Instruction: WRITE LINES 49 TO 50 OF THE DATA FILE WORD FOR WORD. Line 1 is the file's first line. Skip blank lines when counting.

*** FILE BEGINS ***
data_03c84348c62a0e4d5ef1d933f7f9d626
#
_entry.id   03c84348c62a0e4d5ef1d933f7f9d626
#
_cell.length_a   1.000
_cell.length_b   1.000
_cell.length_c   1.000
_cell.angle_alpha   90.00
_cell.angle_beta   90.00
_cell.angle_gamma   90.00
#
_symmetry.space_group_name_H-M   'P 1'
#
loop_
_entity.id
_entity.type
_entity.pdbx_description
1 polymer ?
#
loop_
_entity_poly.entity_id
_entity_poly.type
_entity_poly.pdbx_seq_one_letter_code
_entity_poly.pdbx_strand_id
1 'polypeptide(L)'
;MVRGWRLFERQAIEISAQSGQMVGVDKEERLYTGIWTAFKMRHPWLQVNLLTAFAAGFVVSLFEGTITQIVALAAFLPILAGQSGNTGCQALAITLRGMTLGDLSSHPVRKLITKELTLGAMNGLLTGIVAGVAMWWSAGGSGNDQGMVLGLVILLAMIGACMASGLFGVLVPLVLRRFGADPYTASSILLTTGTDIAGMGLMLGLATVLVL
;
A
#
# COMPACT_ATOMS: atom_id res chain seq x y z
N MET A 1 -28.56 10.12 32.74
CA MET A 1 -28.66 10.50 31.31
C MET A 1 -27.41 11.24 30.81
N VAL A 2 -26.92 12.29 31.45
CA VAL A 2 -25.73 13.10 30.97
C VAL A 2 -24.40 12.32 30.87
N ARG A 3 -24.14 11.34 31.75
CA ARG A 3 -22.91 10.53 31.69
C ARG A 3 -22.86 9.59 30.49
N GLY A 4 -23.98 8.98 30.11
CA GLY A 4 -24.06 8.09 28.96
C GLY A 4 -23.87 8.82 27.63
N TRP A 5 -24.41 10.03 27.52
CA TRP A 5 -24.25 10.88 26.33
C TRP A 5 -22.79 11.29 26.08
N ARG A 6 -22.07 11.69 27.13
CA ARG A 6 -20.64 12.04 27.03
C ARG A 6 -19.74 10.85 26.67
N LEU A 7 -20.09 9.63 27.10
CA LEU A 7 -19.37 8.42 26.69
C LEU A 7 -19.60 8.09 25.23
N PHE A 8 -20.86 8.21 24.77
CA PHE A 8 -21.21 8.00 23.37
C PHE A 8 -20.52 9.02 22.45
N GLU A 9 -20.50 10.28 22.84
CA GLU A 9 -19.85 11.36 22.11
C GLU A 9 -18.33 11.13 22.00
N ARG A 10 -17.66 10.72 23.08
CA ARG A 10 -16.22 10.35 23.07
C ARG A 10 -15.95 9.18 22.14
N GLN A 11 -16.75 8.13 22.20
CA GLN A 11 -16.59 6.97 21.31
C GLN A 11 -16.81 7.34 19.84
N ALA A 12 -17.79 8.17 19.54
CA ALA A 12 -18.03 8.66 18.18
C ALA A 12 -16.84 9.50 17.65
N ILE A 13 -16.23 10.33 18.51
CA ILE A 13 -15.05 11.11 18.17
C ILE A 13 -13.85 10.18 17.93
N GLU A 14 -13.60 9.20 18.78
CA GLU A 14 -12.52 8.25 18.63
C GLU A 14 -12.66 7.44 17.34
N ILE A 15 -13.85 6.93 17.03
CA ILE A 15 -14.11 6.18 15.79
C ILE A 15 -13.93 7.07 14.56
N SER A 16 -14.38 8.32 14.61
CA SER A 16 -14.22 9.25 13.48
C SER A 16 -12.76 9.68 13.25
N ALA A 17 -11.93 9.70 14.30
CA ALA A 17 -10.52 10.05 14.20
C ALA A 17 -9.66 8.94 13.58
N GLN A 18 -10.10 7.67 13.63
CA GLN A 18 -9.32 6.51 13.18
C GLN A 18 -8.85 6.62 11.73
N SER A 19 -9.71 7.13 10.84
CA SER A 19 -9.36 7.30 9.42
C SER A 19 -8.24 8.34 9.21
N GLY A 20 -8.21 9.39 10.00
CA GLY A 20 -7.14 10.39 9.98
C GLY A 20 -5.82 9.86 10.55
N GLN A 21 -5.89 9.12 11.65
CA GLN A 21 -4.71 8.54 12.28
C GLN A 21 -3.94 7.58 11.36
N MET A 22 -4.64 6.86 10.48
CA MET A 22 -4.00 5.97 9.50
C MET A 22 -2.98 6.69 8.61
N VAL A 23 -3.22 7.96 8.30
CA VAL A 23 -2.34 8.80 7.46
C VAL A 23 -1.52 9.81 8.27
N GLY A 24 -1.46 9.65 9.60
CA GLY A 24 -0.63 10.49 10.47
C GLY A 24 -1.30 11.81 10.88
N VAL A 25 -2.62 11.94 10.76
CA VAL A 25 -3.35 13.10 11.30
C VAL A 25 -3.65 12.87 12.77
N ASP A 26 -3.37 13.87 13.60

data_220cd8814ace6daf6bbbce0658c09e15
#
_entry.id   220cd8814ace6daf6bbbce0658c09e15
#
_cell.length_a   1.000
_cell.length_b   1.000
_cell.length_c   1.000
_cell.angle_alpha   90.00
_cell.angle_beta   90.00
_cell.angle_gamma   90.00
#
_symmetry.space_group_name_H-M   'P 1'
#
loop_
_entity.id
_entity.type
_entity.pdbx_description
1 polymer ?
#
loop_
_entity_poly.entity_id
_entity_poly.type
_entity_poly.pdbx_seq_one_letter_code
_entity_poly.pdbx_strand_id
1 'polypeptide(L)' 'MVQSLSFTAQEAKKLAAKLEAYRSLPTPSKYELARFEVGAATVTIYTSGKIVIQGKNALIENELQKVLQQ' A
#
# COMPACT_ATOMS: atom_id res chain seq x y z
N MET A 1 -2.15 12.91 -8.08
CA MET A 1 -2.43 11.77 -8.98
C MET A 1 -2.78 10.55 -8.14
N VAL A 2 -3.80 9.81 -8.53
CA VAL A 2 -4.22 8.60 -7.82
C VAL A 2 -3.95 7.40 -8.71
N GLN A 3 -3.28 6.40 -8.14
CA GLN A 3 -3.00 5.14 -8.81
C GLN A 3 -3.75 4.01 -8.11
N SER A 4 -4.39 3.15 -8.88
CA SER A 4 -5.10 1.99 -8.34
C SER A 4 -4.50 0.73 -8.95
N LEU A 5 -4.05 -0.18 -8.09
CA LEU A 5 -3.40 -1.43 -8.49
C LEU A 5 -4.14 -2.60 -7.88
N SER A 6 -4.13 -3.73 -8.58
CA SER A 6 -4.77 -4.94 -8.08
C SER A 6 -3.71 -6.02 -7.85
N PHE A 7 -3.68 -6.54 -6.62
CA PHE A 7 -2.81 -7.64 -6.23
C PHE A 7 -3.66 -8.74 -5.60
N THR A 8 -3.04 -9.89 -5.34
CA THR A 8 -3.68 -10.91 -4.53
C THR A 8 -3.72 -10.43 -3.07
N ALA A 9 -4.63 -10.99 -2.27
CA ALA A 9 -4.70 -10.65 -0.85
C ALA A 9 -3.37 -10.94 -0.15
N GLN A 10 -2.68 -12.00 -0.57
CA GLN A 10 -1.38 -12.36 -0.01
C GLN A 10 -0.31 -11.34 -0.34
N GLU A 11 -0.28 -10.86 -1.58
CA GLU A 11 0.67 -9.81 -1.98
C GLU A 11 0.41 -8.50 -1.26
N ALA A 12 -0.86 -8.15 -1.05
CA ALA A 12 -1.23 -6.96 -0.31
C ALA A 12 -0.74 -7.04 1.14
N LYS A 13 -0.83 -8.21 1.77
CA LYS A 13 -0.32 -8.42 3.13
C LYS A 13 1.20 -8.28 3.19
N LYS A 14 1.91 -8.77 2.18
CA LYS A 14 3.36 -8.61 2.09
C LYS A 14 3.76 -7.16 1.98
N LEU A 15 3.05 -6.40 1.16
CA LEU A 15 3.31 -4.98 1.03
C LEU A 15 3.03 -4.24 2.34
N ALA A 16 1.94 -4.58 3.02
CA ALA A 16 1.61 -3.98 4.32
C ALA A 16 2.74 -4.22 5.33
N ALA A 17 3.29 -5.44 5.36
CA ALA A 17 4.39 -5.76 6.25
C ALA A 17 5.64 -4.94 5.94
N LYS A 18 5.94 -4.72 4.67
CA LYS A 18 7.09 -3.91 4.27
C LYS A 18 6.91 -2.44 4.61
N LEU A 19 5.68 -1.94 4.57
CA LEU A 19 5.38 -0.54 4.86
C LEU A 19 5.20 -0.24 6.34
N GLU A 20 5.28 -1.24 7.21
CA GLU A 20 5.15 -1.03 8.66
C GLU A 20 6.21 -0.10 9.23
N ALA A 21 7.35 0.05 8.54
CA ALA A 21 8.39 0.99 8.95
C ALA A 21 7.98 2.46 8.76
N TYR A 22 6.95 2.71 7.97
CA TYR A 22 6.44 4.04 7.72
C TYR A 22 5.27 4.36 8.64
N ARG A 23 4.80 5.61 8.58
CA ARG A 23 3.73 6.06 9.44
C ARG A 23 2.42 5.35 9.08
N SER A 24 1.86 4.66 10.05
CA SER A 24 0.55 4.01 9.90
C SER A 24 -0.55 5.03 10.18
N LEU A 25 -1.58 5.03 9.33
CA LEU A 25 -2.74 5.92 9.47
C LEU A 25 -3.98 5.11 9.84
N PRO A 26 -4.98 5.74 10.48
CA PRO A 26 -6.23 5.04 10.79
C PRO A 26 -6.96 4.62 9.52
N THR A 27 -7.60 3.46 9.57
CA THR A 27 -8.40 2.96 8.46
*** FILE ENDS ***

N LEU A 7 -20.09 9.63 27.10
CA LEU A 7 -19.37 8.42 26.69